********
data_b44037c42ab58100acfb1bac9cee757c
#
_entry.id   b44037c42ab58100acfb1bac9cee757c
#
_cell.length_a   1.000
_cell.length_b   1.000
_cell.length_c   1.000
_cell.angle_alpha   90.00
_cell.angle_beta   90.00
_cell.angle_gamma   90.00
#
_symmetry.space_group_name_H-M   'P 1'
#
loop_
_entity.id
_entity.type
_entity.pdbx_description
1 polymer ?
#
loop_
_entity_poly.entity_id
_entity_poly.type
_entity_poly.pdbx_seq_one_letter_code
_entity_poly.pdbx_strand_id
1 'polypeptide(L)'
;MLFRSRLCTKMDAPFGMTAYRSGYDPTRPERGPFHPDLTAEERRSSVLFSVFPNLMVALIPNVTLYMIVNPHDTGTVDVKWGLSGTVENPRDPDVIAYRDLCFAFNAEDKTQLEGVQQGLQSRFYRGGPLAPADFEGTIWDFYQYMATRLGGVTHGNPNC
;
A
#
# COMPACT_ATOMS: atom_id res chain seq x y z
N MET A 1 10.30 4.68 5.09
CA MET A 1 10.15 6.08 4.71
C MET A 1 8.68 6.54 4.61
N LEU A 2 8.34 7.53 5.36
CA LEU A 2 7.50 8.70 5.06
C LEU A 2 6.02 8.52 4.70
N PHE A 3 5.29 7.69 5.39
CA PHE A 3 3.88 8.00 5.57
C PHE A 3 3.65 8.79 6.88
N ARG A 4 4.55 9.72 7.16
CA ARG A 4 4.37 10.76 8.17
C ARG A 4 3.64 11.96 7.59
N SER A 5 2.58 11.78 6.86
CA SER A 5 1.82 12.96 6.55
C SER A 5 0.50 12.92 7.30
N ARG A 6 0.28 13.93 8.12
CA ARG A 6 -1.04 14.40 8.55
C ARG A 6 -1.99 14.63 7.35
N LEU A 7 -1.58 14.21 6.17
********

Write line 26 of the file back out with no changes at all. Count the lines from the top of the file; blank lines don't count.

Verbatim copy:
;MLFRSRLCTKMDAPFGMTAYRSGYDPTRPERGPFHPDLTAEERRSSVLFSVFPNLMVALIPNVTLYMIVNPHDTGTVDVKWGLSGTVENPRDPDVIAYRDLCFAFNAEDKTQLEGVQQGLQSRFYRGGPLAPADFEGTIWDFYQYMATRLGGVTHGNPNC